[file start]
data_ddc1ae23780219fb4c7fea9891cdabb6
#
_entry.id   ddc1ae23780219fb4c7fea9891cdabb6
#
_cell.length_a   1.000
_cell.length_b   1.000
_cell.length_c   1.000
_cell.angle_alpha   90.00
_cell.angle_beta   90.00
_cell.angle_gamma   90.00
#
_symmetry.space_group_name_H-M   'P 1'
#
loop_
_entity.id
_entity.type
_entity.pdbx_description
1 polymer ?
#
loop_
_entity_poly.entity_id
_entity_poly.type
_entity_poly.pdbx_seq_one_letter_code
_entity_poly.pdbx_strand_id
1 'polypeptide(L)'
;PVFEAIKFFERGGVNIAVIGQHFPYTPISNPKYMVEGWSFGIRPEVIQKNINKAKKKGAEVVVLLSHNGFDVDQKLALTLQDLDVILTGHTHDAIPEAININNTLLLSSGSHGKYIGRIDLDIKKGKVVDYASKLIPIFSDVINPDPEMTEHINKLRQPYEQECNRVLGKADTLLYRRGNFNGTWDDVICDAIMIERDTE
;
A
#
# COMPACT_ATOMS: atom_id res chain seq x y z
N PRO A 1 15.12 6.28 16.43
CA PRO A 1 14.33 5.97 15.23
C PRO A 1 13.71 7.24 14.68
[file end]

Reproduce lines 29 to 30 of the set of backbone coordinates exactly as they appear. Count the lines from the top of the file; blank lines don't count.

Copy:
#
# COMPACT_ATOMS: atom_id res chain seq x y z